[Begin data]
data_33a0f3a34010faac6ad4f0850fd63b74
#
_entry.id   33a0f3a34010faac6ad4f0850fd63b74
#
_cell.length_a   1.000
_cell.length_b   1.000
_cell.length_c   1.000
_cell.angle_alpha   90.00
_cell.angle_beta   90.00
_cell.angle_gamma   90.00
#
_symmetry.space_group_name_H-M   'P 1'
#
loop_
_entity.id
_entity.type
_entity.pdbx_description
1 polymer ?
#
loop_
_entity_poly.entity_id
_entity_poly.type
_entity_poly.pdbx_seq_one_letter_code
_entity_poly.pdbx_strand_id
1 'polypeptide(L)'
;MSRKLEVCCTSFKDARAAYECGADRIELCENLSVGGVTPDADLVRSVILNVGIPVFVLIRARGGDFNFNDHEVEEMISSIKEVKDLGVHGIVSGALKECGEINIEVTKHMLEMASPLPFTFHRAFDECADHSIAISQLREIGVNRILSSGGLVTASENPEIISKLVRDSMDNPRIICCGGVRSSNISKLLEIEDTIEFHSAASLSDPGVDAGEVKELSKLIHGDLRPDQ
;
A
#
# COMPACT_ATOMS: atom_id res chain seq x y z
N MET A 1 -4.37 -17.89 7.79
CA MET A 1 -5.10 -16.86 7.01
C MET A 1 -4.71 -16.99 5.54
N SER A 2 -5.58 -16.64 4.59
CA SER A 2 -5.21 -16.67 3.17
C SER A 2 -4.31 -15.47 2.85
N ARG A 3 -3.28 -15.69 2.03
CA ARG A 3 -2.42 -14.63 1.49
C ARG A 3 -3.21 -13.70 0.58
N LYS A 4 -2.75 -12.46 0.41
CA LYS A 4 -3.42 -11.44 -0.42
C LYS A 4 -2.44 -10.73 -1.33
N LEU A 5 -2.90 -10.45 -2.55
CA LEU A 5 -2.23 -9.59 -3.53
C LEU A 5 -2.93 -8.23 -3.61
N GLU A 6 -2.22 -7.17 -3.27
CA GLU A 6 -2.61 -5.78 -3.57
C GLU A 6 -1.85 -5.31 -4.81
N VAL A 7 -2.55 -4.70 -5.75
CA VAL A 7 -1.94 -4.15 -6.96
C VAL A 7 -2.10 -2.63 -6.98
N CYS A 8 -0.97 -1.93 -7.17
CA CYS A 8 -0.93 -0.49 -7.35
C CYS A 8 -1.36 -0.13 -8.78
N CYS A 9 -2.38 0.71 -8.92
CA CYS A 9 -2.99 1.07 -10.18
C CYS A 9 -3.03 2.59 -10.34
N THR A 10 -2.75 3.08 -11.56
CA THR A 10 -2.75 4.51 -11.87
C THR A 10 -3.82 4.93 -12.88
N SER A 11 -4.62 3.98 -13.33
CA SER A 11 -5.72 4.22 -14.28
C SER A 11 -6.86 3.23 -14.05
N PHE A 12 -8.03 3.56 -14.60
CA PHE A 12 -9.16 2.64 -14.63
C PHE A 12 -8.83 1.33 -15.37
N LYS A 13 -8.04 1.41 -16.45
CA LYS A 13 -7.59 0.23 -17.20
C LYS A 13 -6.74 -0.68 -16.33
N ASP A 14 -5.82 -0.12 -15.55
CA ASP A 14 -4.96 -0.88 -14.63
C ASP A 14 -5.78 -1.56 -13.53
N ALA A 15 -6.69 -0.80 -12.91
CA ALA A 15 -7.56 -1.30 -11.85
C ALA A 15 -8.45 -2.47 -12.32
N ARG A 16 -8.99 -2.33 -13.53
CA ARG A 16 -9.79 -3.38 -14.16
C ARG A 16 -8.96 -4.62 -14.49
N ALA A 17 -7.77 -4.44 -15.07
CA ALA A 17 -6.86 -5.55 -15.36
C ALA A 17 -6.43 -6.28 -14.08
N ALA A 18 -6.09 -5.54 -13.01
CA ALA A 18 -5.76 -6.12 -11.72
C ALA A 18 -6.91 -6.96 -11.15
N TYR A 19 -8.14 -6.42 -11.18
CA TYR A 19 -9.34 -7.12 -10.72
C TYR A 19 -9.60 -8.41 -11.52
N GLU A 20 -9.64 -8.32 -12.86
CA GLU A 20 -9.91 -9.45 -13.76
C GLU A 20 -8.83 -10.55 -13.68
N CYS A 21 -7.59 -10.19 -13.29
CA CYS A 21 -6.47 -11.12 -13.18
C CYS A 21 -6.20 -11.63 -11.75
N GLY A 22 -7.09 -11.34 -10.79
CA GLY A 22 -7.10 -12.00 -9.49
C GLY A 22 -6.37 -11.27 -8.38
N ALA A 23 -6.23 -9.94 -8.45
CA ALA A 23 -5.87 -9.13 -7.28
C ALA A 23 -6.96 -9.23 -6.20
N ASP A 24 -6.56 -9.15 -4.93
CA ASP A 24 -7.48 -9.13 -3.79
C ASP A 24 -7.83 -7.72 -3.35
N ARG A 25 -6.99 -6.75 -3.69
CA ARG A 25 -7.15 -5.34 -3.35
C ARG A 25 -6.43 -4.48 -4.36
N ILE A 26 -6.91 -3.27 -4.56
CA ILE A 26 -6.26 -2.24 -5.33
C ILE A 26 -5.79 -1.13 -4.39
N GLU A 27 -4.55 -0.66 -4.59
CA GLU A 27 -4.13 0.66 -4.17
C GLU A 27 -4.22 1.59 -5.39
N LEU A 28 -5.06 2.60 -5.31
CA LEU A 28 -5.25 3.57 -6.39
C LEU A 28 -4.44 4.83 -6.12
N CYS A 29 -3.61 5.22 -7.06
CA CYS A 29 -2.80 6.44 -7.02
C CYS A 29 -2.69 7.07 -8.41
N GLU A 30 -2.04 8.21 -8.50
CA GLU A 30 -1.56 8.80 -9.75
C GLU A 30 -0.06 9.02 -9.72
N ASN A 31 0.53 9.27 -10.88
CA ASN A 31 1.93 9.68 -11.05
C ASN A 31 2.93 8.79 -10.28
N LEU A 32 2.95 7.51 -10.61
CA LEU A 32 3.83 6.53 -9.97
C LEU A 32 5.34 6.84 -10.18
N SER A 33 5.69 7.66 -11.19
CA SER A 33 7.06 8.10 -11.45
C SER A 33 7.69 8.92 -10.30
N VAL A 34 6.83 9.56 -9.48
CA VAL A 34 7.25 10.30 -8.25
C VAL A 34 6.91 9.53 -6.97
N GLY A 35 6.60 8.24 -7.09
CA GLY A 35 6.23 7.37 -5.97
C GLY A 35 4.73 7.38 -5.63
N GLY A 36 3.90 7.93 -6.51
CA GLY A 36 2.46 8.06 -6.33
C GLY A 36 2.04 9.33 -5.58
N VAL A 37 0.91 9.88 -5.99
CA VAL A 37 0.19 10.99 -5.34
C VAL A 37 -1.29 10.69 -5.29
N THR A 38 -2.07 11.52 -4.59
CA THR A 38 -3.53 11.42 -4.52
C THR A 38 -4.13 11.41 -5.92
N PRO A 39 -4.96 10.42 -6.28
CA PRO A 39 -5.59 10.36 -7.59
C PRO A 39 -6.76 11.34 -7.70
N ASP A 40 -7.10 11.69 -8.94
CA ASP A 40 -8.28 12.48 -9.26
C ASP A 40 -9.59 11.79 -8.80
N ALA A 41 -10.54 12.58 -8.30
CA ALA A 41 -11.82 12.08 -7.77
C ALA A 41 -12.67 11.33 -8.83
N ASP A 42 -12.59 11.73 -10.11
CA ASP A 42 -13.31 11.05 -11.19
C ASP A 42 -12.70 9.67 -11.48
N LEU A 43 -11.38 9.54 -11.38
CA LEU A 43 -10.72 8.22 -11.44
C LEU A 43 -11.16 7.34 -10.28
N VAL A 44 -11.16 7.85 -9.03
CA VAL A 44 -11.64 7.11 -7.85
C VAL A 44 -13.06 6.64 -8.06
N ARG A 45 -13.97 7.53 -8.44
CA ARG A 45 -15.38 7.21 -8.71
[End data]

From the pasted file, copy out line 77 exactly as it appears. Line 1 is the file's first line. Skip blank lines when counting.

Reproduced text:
CA ARG A 16 -9.79 -3.38 -14.16